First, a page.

Britain’s small businesses are turning their attention away from worrying about whether the country will slip into a recession to focus on growth, a new survey out today shows.
Confidence among the country’s small firms – which drive output – climbed sharply from its depths at the end of last year, according to the Federation of Small Businesses (FSB).
Although still in negative territory at minus 2.8 points, the FSB’s confidence index leapt from minus 45.8 points in the final three months of 2022.
The findings are the latest set of data to indicate the UK will probably dodge a recession this year.
Consumer confidence has been rising steadily, while purchasing managers’ indexes have crept into the positive 50 point space, except for the manufacturing sector.
Martin McTague, national chair at the FSB, said the “data shows that small firms may be about to turn the corner and rebound after the pandemic and the energy crisis, with confidence recovering alongside improved optimism for Q2.”
Nearly two in five small businesses expect their income to jump over the current quarter, higher than the one in four who reckon they’ll suffer a revenue slump. Last quarter, more firms clocked revenue declines.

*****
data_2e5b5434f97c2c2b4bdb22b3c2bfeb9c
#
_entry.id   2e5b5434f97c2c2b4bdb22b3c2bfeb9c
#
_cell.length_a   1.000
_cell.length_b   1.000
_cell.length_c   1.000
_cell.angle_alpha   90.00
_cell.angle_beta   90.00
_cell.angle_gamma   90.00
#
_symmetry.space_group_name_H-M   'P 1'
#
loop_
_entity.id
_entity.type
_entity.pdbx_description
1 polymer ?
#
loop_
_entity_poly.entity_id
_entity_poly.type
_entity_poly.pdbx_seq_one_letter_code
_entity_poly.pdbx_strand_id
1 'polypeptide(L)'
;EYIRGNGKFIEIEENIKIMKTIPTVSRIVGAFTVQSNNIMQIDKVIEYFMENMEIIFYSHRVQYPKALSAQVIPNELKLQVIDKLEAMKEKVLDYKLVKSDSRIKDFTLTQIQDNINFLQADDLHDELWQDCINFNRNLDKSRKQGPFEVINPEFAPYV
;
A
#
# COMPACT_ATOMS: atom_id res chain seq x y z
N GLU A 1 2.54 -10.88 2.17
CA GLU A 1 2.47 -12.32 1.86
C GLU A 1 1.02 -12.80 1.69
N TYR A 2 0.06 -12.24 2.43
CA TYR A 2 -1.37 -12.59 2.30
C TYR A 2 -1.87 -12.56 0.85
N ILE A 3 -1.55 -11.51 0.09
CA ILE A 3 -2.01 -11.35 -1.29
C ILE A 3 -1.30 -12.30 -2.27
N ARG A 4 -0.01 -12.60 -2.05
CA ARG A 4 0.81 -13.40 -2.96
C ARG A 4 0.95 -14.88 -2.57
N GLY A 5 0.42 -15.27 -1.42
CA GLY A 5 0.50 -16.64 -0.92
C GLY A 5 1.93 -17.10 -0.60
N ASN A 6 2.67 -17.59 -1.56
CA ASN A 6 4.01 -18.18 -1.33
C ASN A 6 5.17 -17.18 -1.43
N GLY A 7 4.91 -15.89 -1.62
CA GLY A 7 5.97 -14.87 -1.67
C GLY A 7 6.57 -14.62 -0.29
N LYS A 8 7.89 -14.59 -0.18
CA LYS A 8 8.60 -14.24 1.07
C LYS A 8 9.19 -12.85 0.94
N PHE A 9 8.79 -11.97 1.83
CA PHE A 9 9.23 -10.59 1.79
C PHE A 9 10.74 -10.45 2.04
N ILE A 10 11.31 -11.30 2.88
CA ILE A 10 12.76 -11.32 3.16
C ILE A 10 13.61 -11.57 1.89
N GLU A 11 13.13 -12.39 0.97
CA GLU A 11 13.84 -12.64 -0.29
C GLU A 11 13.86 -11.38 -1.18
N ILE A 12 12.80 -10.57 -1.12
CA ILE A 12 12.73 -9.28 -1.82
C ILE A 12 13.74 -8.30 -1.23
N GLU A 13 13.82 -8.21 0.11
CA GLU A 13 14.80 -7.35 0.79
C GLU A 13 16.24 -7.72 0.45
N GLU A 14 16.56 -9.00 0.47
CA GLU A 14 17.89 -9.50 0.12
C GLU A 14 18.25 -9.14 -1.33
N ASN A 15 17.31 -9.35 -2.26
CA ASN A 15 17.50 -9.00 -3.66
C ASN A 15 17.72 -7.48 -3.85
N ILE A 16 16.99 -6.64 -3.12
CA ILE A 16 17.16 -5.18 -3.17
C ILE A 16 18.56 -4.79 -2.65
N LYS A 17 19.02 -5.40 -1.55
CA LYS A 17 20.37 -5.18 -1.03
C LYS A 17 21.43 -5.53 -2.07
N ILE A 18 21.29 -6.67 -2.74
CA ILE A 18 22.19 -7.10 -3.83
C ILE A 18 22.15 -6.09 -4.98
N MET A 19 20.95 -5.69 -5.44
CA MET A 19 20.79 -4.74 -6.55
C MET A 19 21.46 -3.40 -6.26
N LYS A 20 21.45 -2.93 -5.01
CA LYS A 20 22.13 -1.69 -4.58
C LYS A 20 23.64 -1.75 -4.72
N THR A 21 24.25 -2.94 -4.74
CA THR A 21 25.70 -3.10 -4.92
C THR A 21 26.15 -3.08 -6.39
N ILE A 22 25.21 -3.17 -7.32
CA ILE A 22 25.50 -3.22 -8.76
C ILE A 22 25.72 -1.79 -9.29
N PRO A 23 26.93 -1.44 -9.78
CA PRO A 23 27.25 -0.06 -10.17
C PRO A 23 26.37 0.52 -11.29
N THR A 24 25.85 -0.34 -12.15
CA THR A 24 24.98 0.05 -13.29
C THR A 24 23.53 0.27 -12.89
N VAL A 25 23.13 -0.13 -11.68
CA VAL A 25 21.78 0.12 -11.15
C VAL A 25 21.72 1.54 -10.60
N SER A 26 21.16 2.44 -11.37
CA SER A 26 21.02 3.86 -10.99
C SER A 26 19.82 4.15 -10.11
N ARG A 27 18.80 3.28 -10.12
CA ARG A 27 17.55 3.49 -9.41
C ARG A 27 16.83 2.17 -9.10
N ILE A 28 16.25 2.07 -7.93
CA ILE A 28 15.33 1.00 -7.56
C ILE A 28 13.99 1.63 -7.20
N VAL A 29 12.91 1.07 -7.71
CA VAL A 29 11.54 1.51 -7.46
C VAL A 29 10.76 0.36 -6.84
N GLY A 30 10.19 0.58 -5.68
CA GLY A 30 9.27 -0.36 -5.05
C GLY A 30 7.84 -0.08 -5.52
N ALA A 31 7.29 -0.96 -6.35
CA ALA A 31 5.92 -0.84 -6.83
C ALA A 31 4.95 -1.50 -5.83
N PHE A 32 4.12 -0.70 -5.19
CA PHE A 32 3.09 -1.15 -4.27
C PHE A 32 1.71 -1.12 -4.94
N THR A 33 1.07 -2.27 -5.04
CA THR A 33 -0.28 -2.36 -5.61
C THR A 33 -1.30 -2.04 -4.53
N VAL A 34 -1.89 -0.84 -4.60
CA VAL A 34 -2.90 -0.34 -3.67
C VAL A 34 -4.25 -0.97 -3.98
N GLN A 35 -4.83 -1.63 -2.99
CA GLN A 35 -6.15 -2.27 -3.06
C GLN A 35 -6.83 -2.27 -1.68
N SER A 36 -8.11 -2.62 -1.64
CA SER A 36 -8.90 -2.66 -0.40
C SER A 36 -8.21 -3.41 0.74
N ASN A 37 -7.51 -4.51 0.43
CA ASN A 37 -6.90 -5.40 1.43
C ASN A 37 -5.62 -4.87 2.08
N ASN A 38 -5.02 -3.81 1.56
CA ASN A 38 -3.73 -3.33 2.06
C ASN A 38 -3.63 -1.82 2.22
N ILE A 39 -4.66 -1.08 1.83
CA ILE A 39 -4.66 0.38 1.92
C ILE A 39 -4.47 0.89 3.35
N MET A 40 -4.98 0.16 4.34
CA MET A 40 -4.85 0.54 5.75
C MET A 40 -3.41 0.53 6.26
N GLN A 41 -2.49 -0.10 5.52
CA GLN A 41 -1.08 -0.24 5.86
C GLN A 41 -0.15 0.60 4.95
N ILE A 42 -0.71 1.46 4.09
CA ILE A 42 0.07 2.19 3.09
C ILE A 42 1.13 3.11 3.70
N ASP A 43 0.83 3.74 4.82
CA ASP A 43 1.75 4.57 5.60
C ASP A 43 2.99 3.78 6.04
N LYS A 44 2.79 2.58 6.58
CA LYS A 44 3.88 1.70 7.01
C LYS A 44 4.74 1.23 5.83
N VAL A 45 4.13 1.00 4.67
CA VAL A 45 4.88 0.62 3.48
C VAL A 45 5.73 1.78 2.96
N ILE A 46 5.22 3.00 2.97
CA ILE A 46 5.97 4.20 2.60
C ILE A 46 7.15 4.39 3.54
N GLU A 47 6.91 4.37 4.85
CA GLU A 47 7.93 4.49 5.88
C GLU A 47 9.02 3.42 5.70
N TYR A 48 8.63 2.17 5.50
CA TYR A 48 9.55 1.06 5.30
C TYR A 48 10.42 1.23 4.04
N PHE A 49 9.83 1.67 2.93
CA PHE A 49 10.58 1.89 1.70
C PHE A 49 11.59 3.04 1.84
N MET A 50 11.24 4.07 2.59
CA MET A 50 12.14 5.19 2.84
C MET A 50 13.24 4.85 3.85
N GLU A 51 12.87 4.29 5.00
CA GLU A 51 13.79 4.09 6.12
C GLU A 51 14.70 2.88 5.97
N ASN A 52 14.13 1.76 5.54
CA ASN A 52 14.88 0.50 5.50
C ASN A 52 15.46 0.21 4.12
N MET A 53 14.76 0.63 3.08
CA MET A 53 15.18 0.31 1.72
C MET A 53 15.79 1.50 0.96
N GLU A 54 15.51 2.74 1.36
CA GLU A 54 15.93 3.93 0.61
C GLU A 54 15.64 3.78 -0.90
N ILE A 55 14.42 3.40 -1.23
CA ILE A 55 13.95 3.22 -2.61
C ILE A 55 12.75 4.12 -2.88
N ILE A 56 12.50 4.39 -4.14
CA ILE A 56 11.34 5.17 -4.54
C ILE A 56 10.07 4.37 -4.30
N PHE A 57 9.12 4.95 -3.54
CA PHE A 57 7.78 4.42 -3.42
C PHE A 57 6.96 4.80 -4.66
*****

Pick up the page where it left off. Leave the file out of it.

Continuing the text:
Better sales expectations have boosted growth projections. The FSB said nearly half of the 681 companies they surveyed reckon they will grow over the current quarter.
But firms are still being squeezed by record increases in the cost of producing goods and services, which could keep economic activity pegged back.
Confidence (is) recovering alongside improved optimism for Q2, but there are still plenty of dark clouds on the horizon that could dampen small business recovery.Martin McTague
Some 71 per cent small companies have a bigger wage bill, the highest share the FSB has ever recorded.
Over nine in ten firms told the lobby group that their overall costs are higher compared to a year ago, inflated by higher energy prices.
“There are still plenty of dark clouds on the horizon that could dampen small business recovery,” McTague added.
“The prospect of further interest rate rises is causing significant disquiet, at the same time that costs remain at serious highs,” he said.
Bank of England Governor Andrew Bailey and co are poised to lift rates 25 basis points on 11 May to 4.5 per cent, which would be the twelfth straight increase.
Separate research from consultancy BDO found worker shortages are hobbling business growth.
“More than two fifths (44 per cent) of these businesses say their number one workforce issue is the cost of hiring,” the firm said.
FSB’s index also found exports are stagnating.